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string quartet (2023)

performed by Tesla Quartet

**This work is under exclusivity through May 2025.**


Duration: 11 minutes
Premiere: May 7, 2023
Tesla Quartet at The Clarice Smith Performing Arts Center, College Park, MD.
Commissioned by: Tesla Quartet with ImmerSphere and The Clarice Smith Performing Arts Center

program note

The fast-disappearing Hoopers Island in south Dorchester County, Maryland, is an inspirational stepping stone for Watershed. Once a bustling fishery (the original home of Phillips Seafood), the island and surrounding areas are being overtaken by the water that once sustained them. Watershed addresses the experience of climate change in the Chesapeake Bay region.

Each of the three movements of Watershed explores a different aspect of Hoopers Island. The first movement, “Causeway,” is about the long, narrow road that connects the island to the mainland. The water levels have risen so close to the road that waves will splash onto the roadway even on good weather days. “Ceremony,” the second movement, refers to the personal and communal rituals and rhythms of life lost because of the sea level rise on the island—the music is bittersweet, with glimmers of hopefulness. The third movement, “Ghost Pines,” references the pine trees clustered around the island that the increasing saltwater levels have damaged. This movement is a sonic imagining of that process; saltwater sucking the nutrients from the trees, losing their needles, bark, and branches, and turning white.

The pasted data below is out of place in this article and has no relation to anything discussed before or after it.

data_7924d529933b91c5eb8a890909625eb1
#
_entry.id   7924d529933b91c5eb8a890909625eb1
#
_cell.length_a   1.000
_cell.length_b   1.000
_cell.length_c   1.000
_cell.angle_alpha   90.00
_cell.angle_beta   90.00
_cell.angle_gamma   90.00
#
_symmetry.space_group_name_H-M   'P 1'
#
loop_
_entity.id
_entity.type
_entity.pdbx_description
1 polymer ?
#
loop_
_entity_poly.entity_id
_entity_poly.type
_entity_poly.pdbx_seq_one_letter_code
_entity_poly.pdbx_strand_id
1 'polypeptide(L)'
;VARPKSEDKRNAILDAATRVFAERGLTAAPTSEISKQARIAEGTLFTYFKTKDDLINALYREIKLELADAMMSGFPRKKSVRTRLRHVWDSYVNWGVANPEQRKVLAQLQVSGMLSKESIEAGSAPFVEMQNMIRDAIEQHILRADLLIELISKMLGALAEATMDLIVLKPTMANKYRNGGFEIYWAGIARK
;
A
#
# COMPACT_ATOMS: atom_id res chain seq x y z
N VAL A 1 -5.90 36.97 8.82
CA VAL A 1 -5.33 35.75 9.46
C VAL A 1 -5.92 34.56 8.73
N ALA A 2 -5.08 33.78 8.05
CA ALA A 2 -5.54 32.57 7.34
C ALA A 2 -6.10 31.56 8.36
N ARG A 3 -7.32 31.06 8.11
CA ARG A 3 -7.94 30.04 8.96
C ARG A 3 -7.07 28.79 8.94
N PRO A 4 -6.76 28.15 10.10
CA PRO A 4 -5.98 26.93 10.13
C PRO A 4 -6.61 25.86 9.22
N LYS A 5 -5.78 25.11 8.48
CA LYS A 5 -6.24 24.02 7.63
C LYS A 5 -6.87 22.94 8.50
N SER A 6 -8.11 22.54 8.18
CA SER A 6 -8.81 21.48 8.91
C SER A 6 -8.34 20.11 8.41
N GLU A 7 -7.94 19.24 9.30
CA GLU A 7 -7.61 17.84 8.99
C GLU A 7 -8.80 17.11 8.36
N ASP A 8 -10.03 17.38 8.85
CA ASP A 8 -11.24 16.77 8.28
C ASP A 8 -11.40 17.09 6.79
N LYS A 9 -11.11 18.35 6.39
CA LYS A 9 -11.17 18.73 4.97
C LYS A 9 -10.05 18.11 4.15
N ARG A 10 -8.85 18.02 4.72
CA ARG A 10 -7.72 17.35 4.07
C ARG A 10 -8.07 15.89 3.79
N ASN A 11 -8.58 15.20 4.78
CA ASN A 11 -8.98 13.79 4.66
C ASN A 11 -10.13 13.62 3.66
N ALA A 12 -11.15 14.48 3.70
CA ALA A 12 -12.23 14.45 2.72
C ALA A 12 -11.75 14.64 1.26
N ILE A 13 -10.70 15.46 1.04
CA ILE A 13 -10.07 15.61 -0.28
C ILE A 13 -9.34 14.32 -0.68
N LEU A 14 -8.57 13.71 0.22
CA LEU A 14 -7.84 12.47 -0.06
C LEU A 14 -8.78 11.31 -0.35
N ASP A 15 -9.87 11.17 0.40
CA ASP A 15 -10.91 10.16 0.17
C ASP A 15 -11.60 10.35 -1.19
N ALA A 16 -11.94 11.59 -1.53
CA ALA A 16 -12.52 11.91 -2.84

Like the physical landscape, the musical world of Watershed is a combination of poignant and beautiful. Musical ideas take the form of overlapping gestures like waves—that rise and reach a crest, then pull away—and of material that begins complete and is slowly stripped out to a single line. Early in the compositional process, inspiration came from sea chanteys sung by Black fishermen on the Chesapeake and from field recordings of wind and water I recorded on Hoopers Island.

Having grown up and spent a large portion of my life In Maryland, I care deeply about the impact of climate change on the Chesapeake Bay region. The rising waters wash away the landscape and the hopes, dreams, communities, and histories of those who have lived and worked on the Chesapeake. I hope Watershed will play a role in alerting people to the situation’s urgency and inspire behavioral and policy changes to offset the effects of global warming.